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How to calculate CAC: finally, the answer

How to calculate CAC seems a question for novices, but it’s not.

Calculating CAC is everything but straightforward. It requires some effort to be calculated, although the effort is worth. Having the CAC of your business, and having it regularly updated, is fundamental to understand your business profitability.

It is, in fact, one of the two parameters used to determine the business profitability, represented by the LTV-CAC metric (you can find out more about why LTV-CAC is the metric to monitor rather than LTV/CAC in this previous article).

In the LTV-CAC metric, LTV calculation is easy like drinking a glass of water. You just need to have the list of sales by customer and the direct costs of each sale (e.g. Paypal or Stripe fee, cost of goods sold). You can check out my guide about how to calculate LTV.

On the other hand, calculating CAC takes a bit more effort. First, to define what it means for you. Second, to compute it, since it may involve trickier calculations.

Why “how to calculate CAC” is the right question to ask

By definition, the CAC is the marketing and sales spend to acquire customers in a given timespan over the number of customers acquired in such timespan.

The CAC definition can be useful to grasp the concept of CAC. But how to actually calculate CAC stands in another page of the book.

The definition still plays the role of conceptual reference, but we should find a way to translate it into real-world practice.

What, in the CAC calculation definition, does not apply to real-world practice?

The number of new customers acquired over a timespan is easily retrievable in the practice, whatever your online business is (e.g. e-commerce, SaaS).

The marketing and sales spend dedicated to acquiring new customers is not a number immediately available in the real world.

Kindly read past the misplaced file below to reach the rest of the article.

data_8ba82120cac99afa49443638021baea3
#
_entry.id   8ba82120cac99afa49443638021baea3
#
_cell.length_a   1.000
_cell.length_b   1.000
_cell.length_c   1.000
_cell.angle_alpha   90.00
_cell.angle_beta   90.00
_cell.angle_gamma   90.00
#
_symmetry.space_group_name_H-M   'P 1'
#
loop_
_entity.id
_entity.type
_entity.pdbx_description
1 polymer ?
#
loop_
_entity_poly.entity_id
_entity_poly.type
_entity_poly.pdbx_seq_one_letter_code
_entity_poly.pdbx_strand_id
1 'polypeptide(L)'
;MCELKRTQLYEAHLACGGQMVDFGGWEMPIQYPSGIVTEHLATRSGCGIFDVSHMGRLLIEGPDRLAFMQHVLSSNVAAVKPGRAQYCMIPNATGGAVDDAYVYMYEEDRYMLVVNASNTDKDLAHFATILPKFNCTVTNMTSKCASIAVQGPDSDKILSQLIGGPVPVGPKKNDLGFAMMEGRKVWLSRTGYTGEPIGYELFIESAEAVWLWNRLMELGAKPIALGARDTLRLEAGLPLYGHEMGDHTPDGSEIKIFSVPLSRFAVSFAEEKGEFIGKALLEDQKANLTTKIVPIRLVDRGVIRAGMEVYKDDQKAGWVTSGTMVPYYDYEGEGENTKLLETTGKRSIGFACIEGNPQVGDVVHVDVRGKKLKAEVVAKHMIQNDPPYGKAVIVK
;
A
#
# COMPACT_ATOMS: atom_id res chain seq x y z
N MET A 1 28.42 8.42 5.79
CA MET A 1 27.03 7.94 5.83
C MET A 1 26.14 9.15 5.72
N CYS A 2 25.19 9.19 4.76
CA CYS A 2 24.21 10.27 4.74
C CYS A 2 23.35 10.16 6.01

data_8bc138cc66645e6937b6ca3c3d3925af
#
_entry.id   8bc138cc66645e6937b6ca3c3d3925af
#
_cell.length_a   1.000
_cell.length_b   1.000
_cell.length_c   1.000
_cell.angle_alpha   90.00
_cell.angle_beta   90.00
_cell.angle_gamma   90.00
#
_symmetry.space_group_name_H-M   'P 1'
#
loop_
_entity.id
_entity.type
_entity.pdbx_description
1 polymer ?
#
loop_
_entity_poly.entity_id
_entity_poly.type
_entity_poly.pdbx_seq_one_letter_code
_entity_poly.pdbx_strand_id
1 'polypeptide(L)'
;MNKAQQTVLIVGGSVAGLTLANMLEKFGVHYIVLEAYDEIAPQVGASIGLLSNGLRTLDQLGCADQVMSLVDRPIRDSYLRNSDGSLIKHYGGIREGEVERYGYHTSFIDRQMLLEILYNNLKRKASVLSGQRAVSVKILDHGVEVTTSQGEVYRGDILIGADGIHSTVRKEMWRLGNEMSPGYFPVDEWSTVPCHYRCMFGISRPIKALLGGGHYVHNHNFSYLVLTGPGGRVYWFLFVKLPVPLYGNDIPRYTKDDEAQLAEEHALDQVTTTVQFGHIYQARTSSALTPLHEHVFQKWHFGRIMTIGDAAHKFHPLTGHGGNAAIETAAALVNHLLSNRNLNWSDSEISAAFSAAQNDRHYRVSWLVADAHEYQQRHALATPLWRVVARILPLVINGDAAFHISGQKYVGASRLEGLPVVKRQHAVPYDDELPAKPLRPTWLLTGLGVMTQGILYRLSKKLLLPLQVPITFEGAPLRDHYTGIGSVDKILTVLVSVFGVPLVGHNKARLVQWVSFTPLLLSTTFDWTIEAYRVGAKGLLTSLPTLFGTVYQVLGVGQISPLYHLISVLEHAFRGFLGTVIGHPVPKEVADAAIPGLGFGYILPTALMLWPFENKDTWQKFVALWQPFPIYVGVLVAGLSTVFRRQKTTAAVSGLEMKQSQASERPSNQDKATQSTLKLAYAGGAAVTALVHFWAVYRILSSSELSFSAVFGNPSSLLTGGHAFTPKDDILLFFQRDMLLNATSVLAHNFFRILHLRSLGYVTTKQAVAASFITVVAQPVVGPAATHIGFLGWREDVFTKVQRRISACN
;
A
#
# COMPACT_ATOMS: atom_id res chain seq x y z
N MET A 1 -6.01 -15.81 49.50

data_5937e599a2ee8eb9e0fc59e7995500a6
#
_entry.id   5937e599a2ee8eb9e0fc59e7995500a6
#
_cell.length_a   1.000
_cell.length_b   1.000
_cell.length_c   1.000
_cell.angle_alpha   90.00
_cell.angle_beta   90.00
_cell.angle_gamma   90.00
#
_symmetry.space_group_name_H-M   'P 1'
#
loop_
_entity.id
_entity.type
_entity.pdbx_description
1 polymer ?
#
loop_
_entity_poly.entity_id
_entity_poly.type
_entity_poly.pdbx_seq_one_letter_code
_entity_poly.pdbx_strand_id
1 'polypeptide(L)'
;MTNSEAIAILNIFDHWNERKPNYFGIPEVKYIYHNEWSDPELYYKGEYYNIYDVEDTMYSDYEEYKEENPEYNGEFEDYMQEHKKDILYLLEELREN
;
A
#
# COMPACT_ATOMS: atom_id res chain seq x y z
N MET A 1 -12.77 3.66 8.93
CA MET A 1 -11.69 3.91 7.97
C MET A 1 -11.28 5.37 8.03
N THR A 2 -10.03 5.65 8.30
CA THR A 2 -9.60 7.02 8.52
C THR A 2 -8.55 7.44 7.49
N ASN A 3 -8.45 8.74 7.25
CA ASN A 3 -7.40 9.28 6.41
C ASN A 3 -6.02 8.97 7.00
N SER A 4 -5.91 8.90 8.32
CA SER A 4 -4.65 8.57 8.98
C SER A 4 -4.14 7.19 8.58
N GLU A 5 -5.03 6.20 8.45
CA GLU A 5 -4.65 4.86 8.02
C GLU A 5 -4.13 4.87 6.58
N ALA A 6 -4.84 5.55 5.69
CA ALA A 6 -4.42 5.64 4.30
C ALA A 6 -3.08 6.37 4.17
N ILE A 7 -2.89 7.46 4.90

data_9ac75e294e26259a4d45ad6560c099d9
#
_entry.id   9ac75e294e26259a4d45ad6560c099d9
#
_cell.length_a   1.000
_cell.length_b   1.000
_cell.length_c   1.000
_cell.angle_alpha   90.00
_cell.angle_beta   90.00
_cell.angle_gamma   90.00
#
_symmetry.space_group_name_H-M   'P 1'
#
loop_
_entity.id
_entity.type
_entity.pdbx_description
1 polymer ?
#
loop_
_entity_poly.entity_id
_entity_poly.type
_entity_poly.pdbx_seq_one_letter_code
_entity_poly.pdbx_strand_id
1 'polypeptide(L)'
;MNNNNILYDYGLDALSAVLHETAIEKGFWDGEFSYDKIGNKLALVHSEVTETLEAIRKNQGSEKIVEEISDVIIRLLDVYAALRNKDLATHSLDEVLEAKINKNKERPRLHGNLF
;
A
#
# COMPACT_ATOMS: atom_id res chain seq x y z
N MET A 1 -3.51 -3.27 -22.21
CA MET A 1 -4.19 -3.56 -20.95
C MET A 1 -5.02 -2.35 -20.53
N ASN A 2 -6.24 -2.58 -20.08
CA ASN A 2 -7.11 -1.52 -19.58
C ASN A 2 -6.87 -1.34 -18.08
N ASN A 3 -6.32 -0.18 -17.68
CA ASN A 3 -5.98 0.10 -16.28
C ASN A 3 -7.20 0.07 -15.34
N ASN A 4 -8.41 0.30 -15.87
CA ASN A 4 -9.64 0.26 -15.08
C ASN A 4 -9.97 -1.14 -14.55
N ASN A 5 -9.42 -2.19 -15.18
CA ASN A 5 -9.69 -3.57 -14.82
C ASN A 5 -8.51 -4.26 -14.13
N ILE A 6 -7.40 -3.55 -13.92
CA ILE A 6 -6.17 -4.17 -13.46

The main reason why it is not immediately available in the real world is that we have in place an omnichannel marketing strategy, plus the customer takes time to decide and is influenced by our actions on different touchpoints, both owned and earned.

Therefore, we can not distinguish so clearly the marketing and sales budget allocated to acquire new customers rather than the budget employed to pursue other goals like branding and retention.

An example of the tricky point

Let’s consider a newborn e-commerce brand, using Facebook as its only marketing channel. It seems very easy to retrieve the CAC.

The brand has just written an interesting series of articles to be published on the brand’s website and conveyed to the audience using Facebook posts, aiming at empowering the brand and acquire new customers sharing the same brand’s values.

The articles discuss the fine materials the products in the store are made of, the people behind the brand, the brand story and some testimonials. Such articles are distributed on Facebook using sponsored posts, to reach the whole fanbase and its friends.

At the end of the campaign, we can summarize the results as follows.

• 100 sales in total, of which 50 from new customers and 50 from existing ones.
• 2000€ spent on Facebook PPC advertising.
• A full week of work of the Content Manager to write the articles.

Now, what’s the CAC of the 50 new customers?